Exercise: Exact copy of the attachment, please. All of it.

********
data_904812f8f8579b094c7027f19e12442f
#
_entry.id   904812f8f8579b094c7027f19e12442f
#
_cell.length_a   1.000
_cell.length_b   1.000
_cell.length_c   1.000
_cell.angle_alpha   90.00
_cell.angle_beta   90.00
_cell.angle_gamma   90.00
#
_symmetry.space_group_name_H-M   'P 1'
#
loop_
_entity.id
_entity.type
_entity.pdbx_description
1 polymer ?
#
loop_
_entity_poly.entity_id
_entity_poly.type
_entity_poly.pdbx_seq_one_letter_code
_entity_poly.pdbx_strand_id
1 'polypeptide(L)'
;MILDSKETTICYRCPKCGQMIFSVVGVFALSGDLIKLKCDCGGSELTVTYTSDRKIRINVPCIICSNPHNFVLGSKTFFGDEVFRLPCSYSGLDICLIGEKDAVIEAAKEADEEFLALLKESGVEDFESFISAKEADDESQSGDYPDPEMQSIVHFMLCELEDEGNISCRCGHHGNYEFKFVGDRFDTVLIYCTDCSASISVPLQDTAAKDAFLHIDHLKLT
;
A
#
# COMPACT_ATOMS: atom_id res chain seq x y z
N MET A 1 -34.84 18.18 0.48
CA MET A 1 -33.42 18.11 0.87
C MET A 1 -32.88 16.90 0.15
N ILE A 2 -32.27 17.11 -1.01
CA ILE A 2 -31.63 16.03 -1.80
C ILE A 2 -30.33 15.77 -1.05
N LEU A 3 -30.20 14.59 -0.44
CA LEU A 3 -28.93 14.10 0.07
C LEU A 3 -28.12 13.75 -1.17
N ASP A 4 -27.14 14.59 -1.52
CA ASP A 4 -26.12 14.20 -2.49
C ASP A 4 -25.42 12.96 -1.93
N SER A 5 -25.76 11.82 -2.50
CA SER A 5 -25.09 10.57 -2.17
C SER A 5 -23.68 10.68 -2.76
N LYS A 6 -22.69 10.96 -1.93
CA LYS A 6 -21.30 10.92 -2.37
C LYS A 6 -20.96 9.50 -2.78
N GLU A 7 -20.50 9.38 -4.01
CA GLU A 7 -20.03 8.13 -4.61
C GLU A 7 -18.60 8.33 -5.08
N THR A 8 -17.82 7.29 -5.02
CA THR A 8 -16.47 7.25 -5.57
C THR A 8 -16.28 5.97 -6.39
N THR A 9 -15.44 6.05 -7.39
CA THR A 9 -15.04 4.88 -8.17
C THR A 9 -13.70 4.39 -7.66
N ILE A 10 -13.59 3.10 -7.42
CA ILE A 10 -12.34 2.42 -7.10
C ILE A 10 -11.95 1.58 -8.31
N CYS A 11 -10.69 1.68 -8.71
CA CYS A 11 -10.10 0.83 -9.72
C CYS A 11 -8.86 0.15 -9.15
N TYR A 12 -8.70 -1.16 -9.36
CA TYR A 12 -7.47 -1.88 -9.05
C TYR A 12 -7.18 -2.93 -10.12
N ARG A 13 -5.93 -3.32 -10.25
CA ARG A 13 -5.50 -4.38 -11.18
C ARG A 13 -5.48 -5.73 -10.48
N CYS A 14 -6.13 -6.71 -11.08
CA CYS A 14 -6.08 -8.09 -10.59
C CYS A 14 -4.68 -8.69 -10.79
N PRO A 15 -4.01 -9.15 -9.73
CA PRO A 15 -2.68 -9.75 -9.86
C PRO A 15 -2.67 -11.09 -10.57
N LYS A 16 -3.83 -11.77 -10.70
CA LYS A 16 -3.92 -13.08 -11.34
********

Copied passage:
data_904812f8f8579b094c7027f19e12442f
#
_entry.id   904812f8f8579b094c7027f19e12442f
#
_cell.length_a   1.000
_cell.length_b   1.000
_cell.length_c   1.000
_cell.angle_alpha   90.00
_cell.angle_beta   90.00
_cell.angle_gamma   90.00
#
_symmetry.space_group_name_H-M   'P 1'
#
loop_
_entity.id
_entity.type
_entity.pdbx_description
1 polymer ?
#
loop_
_entity_poly.entity_id
_entity_poly.type
_entity_poly.pdbx_seq_one_letter_code
_entity_poly.pdbx_strand_id
1 'polypeptide(L)'
;MILDSKETTICYRCPKCGQMIFSVVGVFALSGDLIKLKCDCGGSELTVTYTSDRKIRINVPCIICSNPHNFVLGSKTFFGDEVFRLPCSYSGLDICLIGEKDAVIEAAKEADEEFLALLKESGVEDFESFISAKEADDESQSGDYPDPEMQSIVHFMLCELEDEGNISCRCGHHGNYEFKFVGDRFDTVLIYCTDCSASISVPLQDTAAKDAFLHIDHLKLT
;
A
#
# COMPACT_ATOMS: atom_id res chain seq x y z
N MET A 1 -34.84 18.18 0.48
CA MET A 1 -33.42 18.11 0.87
C MET A 1 -32.88 16.90 0.15
N ILE A 2 -32.27 17.11 -1.01
CA ILE A 2 -31.63 16.03 -1.80
C ILE A 2 -30.33 15.77 -1.05
N LEU A 3 -30.20 14.59 -0.44
CA LEU A 3 -28.93 14.10 0.07
C LEU A 3 -28.12 13.75 -1.17
N ASP A 4 -27.14 14.59 -1.52
CA ASP A 4 -26.12 14.20 -2.49
C ASP A 4 -25.42 12.96 -1.93
N SER A 5 -25.76 11.82 -2.50
CA SER A 5 -25.09 10.57 -2.17
C SER A 5 -23.68 10.68 -2.76
N LYS A 6 -22.69 10.96 -1.93
CA LYS A 6 -21.30 10.92 -2.37
C LYS A 6 -20.96 9.50 -2.78
N GLU A 7 -20.50 9.38 -4.01
CA GLU A 7 -20.03 8.13 -4.61
C GLU A 7 -18.60 8.33 -5.08
N THR A 8 -17.82 7.29 -5.02
CA THR A 8 -16.47 7.25 -5.57
C THR A 8 -16.28 5.97 -6.39
N THR A 9 -15.44 6.05 -7.39
CA THR A 9 -15.04 4.88 -8.17
C THR A 9 -13.70 4.39 -7.66
N ILE A 10 -13.59 3.10 -7.42
CA ILE A 10 -12.34 2.42 -7.10
C ILE A 10 -11.95 1.58 -8.31
N CYS A 11 -10.69 1.68 -8.71
CA CYS A 11 -10.10 0.83 -9.72
C CYS A 11 -8.86 0.15 -9.15
N TYR A 12 -8.70 -1.16 -9.36
CA TYR A 12 -7.47 -1.88 -9.05
C TYR A 12 -7.18 -2.93 -10.12
N ARG A 13 -5.93 -3.32 -10.25
CA ARG A 13 -5.50 -4.38 -11.18
C ARG A 13 -5.48 -5.73 -10.48
N CYS A 14 -6.13 -6.71 -11.08
CA CYS A 14 -6.08 -8.09 -10.59
C CYS A 14 -4.68 -8.69 -10.79
N PRO A 15 -4.01 -9.15 -9.73
CA PRO A 15 -2.68 -9.75 -9.86
C PRO A 15 -2.67 -11.09 -10.57
N LYS A 16 -3.83 -11.77 -10.70
CA LYS A 16 -3.92 -13.08 -11.34